12 Best Bars On Bourbon Street, Ranked

When going to experience New Orleans food cuisine and history, Bourbon Street in the city's historic French Quarter district has to be one of your first stops. Every city has an entertainment district, but the blend of cultures and range of experiences on Bourbon makes it unlike any other street in the world. At the Maison Bourbon, world-class jazz musicians play to chin-stroking crowds. Just around the corner, a bar blasts New Orleans' unique style of bounce club music to a room full of twerking bodies. Down the road, a line of people waits to experience melt-in-your-mouth steaks and four-star pampering at Galatoire's Restaurant, one of Emeril Lagasse's favorite restaurants in New Orleans.

Something that bears mentioning: When going to Bourbon Street, it's important to enjoy yourself responsibly. You are in a major city, not Disney World. Plan on going to Bourbon with a group or using the buddy system. If you have to walk down the street alone, blend into the crowd. Above all, respect the strong drinks on Bourbon Street, so your experience ends in cheers, not tears.

If you do it right, Bourbon Street is an amazing bucket list experience that's a bit like the TGI Fridays sampler platter. You can try a bit of everything NOLA and see what you like. Plan on checking out the street's many bars, then exploring the rest of the city based on your favorite music and vibes.

12. Bourbon Street Honky Tonk

For many years, Bourbon Street icon "Big Al" Carson was synonymous with the Funky Pirate bar and its blues-on-the-beach vibe. Not long after Carson passed in 2020, the Funky Pirate was redeveloped into a completely different concept: Bourbon Street Honky Tonk. The country-and-blues theme is more in line with what you'd find on Broad Street in Nashville and a departure from the rest of Bourbon Street, which mostly features rock, blues, jazz, and club music.

You might associate the term "honky-tonk" with country music and the culture of rural white folks. But, honky-tonks have their roots in Black, rural "juke joints" that emerged in the Deep South after emancipation. Because of Jim Crow laws, Black people weren't allowed in whites-only establishments. Juke joints were places where formerly enslaved people and sharecroppers could go for music, dancing, drinking, and gambling. The music at juke joints was heavily inspired by ragtime but more focused on rhythm than melody. As juke joints became more-integrated honky-tonks, the music cultivated there went on to become blues, country, rock, and jazz music.

Despite the deep roots, don't expect a history lesson when you go to Bourbon Street Honky Tonk. Party vibes are a top priority, and you're likelier to hear jukebox jams than old-timey juke joint music.

11. Tropical Isle (Bayou Club)

Featuring a signature beach party vibe that owes a lot to Jimmy Buffet, Tropical Isle is a chain of Bourbon Street bars established by iconic local entrepreneur Earl Bernhardt. After running bars on Bourbon Street for nearly four decades, Bernhardt passed away in December 2019, leaving behind a blurry but impressive legacy. While all of the Tropical Isle bars are worth checking out, the Bayou Club is our pick because it puts many essential NOLA party vibes into a small, intimate package. To wit, the bar regularly hosts live Zydeco music, and the bands will often pass out one or two musical washboards that you can play along with the band. Fun!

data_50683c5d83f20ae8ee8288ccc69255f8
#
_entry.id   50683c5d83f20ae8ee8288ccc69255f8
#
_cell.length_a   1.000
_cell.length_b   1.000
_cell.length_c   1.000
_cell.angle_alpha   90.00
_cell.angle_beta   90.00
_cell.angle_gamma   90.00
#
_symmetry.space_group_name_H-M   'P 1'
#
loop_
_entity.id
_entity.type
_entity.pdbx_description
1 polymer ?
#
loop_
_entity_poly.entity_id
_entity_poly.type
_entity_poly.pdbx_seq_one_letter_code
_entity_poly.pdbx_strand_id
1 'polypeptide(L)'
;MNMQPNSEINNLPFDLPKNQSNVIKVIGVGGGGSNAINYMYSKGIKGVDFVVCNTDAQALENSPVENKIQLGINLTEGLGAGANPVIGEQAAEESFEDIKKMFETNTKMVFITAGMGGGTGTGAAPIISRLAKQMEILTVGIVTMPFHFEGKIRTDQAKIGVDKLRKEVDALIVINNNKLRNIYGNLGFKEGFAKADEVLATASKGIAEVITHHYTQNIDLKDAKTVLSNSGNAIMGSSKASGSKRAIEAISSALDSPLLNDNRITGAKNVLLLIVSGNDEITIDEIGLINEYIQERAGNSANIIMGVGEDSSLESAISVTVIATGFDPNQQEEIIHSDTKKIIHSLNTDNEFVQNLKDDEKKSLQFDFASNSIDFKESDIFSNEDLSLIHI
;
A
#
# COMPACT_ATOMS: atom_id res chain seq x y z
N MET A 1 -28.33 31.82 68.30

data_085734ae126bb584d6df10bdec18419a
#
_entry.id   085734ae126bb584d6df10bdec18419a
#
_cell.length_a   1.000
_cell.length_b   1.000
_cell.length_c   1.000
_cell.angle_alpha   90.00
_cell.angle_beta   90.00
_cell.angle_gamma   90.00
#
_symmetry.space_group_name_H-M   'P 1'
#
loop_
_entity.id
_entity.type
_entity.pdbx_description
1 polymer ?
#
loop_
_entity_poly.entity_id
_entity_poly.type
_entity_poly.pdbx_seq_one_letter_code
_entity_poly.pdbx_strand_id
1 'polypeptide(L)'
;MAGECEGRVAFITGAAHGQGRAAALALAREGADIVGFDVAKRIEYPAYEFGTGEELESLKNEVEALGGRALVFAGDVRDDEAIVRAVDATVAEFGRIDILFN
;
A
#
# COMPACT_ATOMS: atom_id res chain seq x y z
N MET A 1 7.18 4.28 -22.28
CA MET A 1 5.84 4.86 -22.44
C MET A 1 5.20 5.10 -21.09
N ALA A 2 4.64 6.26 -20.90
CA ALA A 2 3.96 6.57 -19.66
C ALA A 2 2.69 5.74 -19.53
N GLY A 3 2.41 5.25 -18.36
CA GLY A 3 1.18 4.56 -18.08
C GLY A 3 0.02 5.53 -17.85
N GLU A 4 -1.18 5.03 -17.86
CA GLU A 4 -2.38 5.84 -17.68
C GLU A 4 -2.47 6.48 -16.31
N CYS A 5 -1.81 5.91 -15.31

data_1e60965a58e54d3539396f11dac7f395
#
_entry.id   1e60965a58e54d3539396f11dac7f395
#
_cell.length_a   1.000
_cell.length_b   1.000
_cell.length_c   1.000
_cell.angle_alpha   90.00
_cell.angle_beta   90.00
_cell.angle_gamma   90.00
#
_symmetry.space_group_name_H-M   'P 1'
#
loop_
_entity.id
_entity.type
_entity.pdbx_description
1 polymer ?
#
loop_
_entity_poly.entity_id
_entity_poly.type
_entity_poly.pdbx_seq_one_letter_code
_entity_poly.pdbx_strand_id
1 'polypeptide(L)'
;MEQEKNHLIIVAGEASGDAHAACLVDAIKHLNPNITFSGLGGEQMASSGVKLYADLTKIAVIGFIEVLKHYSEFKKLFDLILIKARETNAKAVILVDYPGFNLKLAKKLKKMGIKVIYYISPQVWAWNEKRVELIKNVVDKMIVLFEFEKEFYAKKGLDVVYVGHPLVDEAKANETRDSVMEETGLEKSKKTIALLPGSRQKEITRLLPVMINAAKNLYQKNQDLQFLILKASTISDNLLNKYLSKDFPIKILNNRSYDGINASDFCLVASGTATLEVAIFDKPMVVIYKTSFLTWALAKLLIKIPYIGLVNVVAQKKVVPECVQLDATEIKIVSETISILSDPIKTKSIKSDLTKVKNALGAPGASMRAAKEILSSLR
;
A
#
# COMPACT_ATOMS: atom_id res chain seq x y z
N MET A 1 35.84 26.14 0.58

With all due respect to the bands, they aren't the biggest draw to the Bayou Club. All of the Tropical Isle bars are known for serving a potent cocktail made with grain alcohol called the Hand Grenade, which comes in a distinctive elongated plastic cup. Drinking a Hand Grenade is a rite of passage when you come to Bourbon Street, and it's also a drink you avoid every time you return. A word of warning: Walking around with the bright green Hand Grenade cup is the sure sign you're a Bourbon Street noob; and a promising target for the street's many panhandlers.

10. Saints and Sinners

When actor Channing Tatum and a longtime friend were looking to open a bar on Bourbon Street, they took inspiration from Storyville, New Orleans' old red-light district that lasted from 1897 to 1917. Located just to the west of Bourbon Street and the historic French Quarter, Storyville was known for attracting musicians, ladies of the night, and men with loose morals. According to legend, the old folk song "House of the Rising Sun" was inspired by an establishment in Storyville.

Saints and Sinners takes the Storyville theme and runs with it. The modern bar-restaurant has a bordello motif that plays up its co-owner's Magic Mike reputation. House cocktails include names like Sex on the Balcony and Burlesque Stress. The bar also hosts crawfish boils regularly happening out front, the perfect lure for hungry tourists looking to get some authentic grub. So yeah, there's a bit of stardust sprinkled all over this Bourbon Street bar, but the overall vibe is a bit theme parkish. If you're with a bachelorette party, this place is a must-stop. If you're looking for an authentic experience, you're better off going elsewhere.